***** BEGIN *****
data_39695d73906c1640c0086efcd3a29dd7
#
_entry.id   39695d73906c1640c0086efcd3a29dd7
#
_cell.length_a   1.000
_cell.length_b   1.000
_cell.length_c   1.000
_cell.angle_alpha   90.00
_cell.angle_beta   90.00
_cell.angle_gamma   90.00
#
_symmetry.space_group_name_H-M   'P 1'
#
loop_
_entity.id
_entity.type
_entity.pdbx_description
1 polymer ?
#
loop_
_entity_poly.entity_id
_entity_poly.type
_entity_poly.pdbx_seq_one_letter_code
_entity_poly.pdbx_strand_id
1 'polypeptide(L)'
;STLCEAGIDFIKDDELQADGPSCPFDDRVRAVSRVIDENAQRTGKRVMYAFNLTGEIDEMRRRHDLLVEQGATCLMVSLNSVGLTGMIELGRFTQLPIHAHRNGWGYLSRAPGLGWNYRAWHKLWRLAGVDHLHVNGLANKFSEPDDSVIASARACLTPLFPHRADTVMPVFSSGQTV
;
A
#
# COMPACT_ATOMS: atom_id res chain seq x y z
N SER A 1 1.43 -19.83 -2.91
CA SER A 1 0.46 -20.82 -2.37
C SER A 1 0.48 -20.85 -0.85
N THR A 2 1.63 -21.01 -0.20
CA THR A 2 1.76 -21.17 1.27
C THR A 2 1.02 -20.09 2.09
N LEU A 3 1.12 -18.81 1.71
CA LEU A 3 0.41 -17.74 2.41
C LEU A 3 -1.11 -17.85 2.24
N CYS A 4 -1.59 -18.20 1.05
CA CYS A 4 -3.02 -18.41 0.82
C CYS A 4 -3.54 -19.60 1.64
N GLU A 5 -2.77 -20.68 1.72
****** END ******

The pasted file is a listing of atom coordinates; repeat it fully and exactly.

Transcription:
data_39695d73906c1640c0086efcd3a29dd7
#
_entry.id   39695d73906c1640c0086efcd3a29dd7
#
_cell.length_a   1.000
_cell.length_b   1.000
_cell.length_c   1.000
_cell.angle_alpha   90.00
_cell.angle_beta   90.00
_cell.angle_gamma   90.00
#
_symmetry.space_group_name_H-M   'P 1'
#
loop_
_entity.id
_entity.type
_entity.pdbx_description
1 polymer ?
#
loop_
_entity_poly.entity_id
_entity_poly.type
_entity_poly.pdbx_seq_one_letter_code
_entity_poly.pdbx_strand_id
1 'polypeptide(L)'
;STLCEAGIDFIKDDELQADGPSCPFDDRVRAVSRVIDENAQRTGKRVMYAFNLTGEIDEMRRRHDLLVEQGATCLMVSLNSVGLTGMIELGRFTQLPIHAHRNGWGYLSRAPGLGWNYRAWHKLWRLAGVDHLHVNGLANKFSEPDDSVIASARACLTPLFPHRADTVMPVFSSGQTV
;
A
#
# COMPACT_ATOMS: atom_id res chain seq x y z
N SER A 1 1.43 -19.83 -2.91
CA SER A 1 0.46 -20.82 -2.37
C SER A 1 0.48 -20.85 -0.85
N THR A 2 1.63 -21.01 -0.20
CA THR A 2 1.76 -21.17 1.27
C THR A 2 1.02 -20.09 2.09
N LEU A 3 1.12 -18.81 1.71
CA LEU A 3 0.41 -17.74 2.41
C LEU A 3 -1.11 -17.85 2.24
N CYS A 4 -1.59 -18.20 1.05
CA CYS A 4 -3.02 -18.41 0.82
C CYS A 4 -3.54 -19.60 1.64
N GLU A 5 -2.77 -20.68 1.72